Editor's Note: Any Given Sunrise | December 2022 | Editor's Note | Hudson Valley | Chronogram Magazine

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Editor's Note: Any Given Sunrise | December 2022

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Last Updated: 12/01/2022 1:06 am
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Looking east toward Rhinecliff from Kingston Point, November 15, 6:38am. Photo by Brian K. Mahoney
  • Looking east toward Rhinecliff from Kingston Point, November 15, 6:38am. Photo by Brian K. Mahoney

This is why we come. Why we get up in the blue-black pre-dawn and slip out of warm beds and drive down to the water's edge. For a magnificent dawn like this. We stand shoulder-to-shoulder snapping photos like tourists watching a panda give birth. I wouldn't be surprised if Cat Stevens started singing "Morning Has Broken" out of unseen speakers in the sky, like the bells ringing at the end of Lars von Trier's Breaking the Waves. The whole thing has a magical-realist spectacle to it that makes hymns understandable. It's so freakishly stunning you have to look away.

But celestial sightseeing is not why we've come at all, actually. We're not a cult of Sun genuflecters, we're dog owners. The sunrise is an added bonus. (That said, shout-out to the Sun for being a nearly perfect ball of hot plasma that's made it all happen for the past four billion years. If I was to worship anything, it'd be you, buddy.)

We're here to walk our dogs. Or, to be more precise: we're here early enough so our dogs can run off-leash and not bother anyone. (Well, they bother June, who has a never-ending pocketful of treats in her coat that Clancy is constantly trying to smuggle the whole of his mastiff head into.) To let them amble and sniff and root in the bushes without being tethered to us for a few minutes.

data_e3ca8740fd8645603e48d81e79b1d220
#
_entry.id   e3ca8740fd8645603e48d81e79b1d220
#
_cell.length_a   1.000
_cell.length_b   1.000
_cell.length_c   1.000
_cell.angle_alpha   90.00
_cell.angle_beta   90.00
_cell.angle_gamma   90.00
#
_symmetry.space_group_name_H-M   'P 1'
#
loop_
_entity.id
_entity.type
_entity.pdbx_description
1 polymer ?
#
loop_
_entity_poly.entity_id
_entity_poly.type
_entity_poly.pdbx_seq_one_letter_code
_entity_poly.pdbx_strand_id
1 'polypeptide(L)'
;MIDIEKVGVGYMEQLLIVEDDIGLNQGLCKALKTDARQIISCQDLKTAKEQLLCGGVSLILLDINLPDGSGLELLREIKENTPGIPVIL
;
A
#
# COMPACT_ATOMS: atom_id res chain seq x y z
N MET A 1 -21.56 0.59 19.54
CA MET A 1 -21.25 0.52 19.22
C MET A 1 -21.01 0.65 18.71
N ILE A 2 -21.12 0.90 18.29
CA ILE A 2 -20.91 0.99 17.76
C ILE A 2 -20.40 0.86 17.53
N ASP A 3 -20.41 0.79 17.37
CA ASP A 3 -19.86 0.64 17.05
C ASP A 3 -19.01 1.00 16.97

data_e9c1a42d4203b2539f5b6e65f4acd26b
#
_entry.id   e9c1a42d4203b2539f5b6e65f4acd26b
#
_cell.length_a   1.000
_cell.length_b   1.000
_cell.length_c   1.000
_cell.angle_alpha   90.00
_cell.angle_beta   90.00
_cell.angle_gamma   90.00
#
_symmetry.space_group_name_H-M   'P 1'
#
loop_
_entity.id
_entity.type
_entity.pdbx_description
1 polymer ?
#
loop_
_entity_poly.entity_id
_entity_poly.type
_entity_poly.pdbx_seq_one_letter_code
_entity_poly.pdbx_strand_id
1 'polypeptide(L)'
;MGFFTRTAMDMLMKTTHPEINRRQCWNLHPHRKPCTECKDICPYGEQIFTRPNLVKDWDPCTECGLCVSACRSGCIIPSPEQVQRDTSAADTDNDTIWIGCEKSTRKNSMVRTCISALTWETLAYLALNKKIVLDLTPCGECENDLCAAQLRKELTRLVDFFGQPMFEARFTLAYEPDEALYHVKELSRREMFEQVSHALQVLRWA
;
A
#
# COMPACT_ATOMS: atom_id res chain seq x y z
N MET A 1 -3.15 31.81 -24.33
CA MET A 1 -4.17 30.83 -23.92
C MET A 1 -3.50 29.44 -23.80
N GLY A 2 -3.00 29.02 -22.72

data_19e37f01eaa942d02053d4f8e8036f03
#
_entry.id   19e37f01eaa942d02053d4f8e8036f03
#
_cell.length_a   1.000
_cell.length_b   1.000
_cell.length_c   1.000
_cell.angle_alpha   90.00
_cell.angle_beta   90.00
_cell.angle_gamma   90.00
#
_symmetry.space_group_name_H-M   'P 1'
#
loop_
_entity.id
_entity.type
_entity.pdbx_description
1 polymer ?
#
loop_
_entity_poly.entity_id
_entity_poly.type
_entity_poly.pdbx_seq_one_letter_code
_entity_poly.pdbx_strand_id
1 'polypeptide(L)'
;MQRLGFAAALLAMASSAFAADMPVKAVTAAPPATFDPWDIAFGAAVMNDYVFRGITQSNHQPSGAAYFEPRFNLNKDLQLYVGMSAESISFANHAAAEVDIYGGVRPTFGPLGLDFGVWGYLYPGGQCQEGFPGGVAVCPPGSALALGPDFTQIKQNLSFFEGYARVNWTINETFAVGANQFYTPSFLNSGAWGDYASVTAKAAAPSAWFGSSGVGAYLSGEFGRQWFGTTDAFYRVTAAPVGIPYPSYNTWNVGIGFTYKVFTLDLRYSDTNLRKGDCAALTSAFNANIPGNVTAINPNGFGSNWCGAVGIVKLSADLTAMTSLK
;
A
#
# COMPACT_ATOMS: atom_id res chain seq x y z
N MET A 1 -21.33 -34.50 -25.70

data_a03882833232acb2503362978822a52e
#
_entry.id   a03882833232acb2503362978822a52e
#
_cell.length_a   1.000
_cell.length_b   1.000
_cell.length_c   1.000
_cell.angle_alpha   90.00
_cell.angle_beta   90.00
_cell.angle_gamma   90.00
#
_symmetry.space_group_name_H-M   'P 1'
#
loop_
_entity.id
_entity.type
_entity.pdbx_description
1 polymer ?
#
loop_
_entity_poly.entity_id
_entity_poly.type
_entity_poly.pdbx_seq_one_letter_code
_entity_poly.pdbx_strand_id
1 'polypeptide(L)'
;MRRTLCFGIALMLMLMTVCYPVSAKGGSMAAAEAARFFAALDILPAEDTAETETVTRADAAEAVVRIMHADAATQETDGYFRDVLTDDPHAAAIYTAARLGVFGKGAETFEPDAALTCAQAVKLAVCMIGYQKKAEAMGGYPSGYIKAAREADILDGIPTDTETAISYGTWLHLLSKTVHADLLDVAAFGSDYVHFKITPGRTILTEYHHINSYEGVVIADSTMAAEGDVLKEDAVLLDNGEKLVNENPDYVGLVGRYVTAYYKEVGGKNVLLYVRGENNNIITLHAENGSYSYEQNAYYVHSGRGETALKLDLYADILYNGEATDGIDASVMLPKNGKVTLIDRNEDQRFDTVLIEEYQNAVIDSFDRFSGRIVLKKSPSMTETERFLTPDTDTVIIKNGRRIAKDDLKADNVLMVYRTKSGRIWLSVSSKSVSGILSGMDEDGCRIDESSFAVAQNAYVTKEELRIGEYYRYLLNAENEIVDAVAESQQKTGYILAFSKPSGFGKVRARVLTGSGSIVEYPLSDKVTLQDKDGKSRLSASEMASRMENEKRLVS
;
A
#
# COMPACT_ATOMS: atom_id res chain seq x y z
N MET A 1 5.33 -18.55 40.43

We're here for small talk. The half-asleep easy stuff: restaurant openings, problematic neighbors, movie reviews, dream analysis, recipes, why a Greenland kayak paddle is thinner than a normal oar, the strangeness of Portuguese bathrooms, when to start wearing long underwear—it's all up for discussion.

We're here to be quiet and let our minds wander in silence.

We're here to remember other mornings and the dogs and dog owners who are no longer with us. Each morning is an implicit memorial service. We walk for us but also for them. We walk with the beautiful ghosts of Bear and Emmett and Shazam.

We're here to watch tugs push barges up the river, sending wake onto the shore that frightens the dogs.

We're here to complain. About new traffic patterns. Our dead mothers. And often about the programming on NPR. Specifically, why WAMC sees the need to have a local meteorologist read the weather for 10 minutes every morning. We have phones for that now. (Like everything else.)

And does anyone care how cold it is in the Nunavut Territory or what the wind speed is on top of Mount Washington?

We're here for each other, morning after morning, in all seasons. Except when it rains. Clancy doesn't like the rain.

We're here for all of it, but today, we're here to watch the sunrise.

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